At this point in my life, I suffered from great discouragement of mind. Through the kind offices of a friend, a place was procured for me in a counting room, at a very small salary, where but light service was required, and where I found but few opportunities for acquiring a knowledge of business. Here I remained for over three years, almost as much shut out from contact with the business world as when an apprentice, and with plenty of time on my hands for reading and writing, which I improved.
The necessity for a larger income caused me to leave this place, and accept of one in which a higher ability was required. In 1833 I went to the West as agent for a Banking Company; but the institution failed and I returned to Baltimore, out of employment. During all this time, I was devoting my leisure moments to writing, not that I looked forward to authorship as a trade — nothing could have been more foreign to my thoughts. I continued to write, as I had begun, prompted by an impulse that I felt little inclination to resist.
At this point in my life, I was induced, in association with a friend who was as fond of writing as myself, to assume the editorial charge of a literary paper. And here began, in earnest, my literary labors, that have since continued with only brief periods of intermission.
As an author, I have never striven for mere reputation — and have never sought to make a name. Circumstances, over which I had little control, guided my feet, and I walked onward in the path that opened before me, not doubting but that I was in the right way. If other employment had offered; if I had received a good business education, and been able, through that means, to have advanced myself in the world, I would, like thousands of others who had an early fondness for literary pursuits, soon have laid aside my pen and given to trade the best energies of my mind.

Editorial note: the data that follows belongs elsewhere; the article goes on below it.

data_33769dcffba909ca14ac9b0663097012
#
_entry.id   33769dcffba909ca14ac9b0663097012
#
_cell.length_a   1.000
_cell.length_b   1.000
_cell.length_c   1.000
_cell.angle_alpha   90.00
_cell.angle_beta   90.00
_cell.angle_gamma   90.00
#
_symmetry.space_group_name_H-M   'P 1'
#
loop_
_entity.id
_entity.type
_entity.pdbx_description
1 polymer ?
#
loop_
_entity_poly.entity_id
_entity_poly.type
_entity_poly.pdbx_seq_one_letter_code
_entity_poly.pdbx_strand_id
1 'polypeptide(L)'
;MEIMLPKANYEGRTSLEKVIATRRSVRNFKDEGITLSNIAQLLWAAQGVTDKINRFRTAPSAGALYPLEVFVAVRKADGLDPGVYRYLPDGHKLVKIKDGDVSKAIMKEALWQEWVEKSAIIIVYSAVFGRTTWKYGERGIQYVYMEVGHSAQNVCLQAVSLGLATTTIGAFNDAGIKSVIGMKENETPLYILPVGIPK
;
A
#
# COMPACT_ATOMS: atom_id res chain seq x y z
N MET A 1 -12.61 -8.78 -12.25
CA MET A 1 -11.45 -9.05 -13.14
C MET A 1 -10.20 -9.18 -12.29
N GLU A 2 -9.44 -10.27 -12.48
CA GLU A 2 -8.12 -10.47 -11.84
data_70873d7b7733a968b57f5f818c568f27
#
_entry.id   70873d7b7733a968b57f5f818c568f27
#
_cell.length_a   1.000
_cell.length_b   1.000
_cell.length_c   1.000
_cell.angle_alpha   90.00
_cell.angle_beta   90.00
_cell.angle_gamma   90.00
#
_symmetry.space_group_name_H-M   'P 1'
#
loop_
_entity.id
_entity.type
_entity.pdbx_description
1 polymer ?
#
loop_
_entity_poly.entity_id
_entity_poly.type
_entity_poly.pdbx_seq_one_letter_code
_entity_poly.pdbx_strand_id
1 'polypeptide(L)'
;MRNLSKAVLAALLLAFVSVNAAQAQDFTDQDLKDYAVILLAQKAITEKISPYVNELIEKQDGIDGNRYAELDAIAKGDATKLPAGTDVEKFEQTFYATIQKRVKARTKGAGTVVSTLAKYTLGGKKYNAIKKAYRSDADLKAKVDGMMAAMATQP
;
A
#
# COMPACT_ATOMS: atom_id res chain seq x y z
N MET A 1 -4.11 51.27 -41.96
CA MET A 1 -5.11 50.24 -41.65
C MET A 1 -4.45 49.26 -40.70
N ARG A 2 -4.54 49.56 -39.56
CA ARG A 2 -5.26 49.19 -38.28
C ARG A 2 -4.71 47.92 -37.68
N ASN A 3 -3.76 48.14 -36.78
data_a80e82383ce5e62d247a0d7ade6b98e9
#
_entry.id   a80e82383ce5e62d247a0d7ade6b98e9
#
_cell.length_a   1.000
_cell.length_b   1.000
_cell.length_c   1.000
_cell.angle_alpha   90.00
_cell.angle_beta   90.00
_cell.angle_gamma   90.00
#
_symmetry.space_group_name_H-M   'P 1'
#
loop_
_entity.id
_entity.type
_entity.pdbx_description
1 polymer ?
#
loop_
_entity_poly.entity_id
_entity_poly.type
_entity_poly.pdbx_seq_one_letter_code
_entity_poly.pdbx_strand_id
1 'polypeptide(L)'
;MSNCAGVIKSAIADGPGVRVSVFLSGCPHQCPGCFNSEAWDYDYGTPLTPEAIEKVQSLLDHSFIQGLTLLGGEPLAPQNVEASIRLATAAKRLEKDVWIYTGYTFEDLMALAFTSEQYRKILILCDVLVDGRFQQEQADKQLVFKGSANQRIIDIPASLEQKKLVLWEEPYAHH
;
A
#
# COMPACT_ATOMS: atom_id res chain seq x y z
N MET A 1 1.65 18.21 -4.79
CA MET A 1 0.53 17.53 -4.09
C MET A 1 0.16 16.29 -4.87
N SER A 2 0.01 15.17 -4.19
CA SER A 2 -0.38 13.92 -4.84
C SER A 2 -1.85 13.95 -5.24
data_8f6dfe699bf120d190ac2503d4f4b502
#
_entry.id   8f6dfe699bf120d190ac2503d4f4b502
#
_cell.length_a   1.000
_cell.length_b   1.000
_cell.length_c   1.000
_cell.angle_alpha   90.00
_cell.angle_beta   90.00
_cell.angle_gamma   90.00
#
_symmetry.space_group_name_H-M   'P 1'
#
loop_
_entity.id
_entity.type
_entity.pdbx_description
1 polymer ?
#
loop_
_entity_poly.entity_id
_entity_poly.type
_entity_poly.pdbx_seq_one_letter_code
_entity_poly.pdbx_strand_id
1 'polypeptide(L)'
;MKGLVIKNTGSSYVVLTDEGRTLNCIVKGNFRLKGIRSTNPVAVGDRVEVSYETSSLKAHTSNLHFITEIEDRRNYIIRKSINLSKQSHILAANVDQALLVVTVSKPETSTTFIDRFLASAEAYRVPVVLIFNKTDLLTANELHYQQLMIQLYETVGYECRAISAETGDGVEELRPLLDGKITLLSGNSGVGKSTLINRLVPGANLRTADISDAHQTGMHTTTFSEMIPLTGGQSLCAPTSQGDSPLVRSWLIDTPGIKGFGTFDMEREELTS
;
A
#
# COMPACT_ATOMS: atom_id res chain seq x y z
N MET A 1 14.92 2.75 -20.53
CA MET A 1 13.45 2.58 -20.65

But divine Providence guided my feet into other paths than these. They were rough and thorny at times, and I often fainted by the way; yet renewed strength ever came when I felt the weakest. If my earnest labor has not been so well rewarded in a monetary sense, as it might have been had I possessed a business education at the time of my entrance upon life — my reward in another sense has been great. Though I have not been able to accumulate wealth, I have gained what wealth alone cannot give: a wide-spread acknowledgment that in my work I have done moral good to my fellow men. This acknowledgment comes back upon me from all directions, and I will not deny that it affords me a deep interior satisfaction. Could it be otherwise? And with this heart-warming satisfaction, there arises ever in my mind a new impulse, prompting to still more earnest efforts in the cause of Christian morality.
My choice of temperance themes has not arisen from any experience in my own person of the evils of intemperance, but from having been an eye and ear witness to some of the first results of the temperance movement, and seeing, in the cause, one worthy the best efforts of my pen. The temperance cause I recognized as a good cause, and I gave it the benefit of whatever talent I possessed. And I have the pleasant assurance, from very many who have had better opportunities to know than myself, that my labor has not been in vain. Thus much I have ventured to write of myself. Beyond this, let my works speak for me. I can say no more.
Timothy Shay Arthur, Philadelphia, May, 1850.